Hey, I can see Dwight...I think! The main massif of Mount Ellen stretches away to the south in this view from the top of Mount Ellen Peak.
It may be worth coming back someday to climb Mount Pennell... Beyond Bull Creek Pass (centre) is the South Summit Ridge of Mount Ellen.  Visible in the distance at right is Mount Pennell.  Also visible further right on the horizon is Navajo Mountain.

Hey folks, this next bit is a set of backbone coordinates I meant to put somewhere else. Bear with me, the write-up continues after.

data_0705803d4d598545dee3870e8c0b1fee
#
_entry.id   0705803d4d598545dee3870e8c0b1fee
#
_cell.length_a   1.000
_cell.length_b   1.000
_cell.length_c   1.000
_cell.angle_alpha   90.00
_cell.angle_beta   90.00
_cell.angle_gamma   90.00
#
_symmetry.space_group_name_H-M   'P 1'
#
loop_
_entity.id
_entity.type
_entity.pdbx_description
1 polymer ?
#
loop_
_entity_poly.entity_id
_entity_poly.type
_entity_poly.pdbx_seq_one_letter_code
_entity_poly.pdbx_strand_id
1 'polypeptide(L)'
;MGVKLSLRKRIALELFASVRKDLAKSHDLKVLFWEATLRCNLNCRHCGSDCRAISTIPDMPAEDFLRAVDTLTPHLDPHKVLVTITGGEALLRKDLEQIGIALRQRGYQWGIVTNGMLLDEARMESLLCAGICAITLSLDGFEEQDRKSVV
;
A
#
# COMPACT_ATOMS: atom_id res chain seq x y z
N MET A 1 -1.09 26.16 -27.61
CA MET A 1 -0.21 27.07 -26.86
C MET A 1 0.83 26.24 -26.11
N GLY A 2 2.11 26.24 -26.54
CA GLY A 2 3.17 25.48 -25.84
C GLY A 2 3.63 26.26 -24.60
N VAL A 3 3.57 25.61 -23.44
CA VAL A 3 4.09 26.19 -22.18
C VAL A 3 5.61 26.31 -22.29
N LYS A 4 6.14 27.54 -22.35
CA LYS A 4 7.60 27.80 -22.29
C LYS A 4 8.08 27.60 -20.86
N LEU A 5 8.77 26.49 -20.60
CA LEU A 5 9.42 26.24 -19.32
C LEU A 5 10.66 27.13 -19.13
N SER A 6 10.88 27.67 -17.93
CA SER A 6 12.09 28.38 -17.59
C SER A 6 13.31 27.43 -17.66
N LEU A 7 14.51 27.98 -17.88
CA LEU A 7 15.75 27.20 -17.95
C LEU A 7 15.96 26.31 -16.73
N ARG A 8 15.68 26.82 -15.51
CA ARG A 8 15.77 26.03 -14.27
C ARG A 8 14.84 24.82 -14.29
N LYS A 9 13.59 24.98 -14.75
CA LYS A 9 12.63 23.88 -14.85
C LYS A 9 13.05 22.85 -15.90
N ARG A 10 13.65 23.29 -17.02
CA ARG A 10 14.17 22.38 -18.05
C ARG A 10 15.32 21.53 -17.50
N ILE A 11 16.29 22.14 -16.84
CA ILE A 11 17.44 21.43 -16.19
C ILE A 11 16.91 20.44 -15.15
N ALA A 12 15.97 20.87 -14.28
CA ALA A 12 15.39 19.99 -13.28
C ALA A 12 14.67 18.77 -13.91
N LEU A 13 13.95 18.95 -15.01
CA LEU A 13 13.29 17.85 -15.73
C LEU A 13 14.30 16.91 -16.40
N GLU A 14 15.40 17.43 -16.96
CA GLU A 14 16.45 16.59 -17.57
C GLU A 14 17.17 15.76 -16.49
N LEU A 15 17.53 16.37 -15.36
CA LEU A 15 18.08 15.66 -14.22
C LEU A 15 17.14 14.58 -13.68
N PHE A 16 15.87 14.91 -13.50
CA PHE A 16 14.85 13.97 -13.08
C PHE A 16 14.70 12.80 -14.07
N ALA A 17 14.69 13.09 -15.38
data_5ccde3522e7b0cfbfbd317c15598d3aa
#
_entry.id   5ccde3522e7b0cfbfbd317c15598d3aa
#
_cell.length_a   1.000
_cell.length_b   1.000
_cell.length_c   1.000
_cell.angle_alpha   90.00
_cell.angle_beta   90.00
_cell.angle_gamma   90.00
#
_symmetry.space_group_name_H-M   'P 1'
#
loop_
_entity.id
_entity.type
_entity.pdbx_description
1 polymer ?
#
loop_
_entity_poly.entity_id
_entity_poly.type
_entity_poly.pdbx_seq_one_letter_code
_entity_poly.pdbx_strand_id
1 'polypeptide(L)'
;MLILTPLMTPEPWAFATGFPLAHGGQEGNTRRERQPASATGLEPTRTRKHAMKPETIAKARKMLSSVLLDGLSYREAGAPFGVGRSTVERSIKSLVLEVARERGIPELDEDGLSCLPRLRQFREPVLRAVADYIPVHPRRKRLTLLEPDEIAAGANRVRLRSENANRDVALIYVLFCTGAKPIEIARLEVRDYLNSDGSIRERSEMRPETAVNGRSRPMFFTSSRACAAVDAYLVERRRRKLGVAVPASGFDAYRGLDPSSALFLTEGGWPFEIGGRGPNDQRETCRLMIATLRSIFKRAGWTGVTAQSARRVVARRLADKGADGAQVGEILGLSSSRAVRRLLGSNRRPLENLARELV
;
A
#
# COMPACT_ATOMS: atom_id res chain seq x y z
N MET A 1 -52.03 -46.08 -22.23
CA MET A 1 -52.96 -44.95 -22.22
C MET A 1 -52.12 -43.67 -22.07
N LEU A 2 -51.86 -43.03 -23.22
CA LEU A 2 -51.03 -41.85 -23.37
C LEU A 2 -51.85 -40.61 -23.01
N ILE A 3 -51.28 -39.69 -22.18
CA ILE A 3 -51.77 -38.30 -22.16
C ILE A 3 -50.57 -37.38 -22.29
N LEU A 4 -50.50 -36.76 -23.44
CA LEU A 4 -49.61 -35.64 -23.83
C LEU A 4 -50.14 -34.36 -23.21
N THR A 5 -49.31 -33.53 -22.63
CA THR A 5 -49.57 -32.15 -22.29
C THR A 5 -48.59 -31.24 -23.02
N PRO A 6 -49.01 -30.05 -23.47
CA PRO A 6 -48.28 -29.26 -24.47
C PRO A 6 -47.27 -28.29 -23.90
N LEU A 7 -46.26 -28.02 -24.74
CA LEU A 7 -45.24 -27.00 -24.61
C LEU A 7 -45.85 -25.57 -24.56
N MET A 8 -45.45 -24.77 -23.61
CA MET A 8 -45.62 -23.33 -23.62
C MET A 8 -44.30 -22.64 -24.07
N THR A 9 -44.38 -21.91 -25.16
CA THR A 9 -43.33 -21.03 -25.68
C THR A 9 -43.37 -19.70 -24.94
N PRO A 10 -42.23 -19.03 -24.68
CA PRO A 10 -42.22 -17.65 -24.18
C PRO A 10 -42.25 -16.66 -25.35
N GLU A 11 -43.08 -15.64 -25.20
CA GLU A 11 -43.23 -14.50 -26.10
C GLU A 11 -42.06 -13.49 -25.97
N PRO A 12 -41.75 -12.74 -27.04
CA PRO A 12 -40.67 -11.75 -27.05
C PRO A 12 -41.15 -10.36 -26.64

Now there's a thankless job! A grader rolls by at Bull Creek Pass.

Photo courtesy of Zosia Zgolak

Mount Ellen Peak kinda looks higher from this angle!

From the road on the drive out, here is a more comprehensive view of Mount Ellen Peak and the North Summit Ridge of Mount Ellen which includes the highest point.


The drive was harder than the hike! Total Distance:  9.2 kilometres
Round-Trip Time:  4 hours 21 minutes
Net Elevation Gain:  327 metres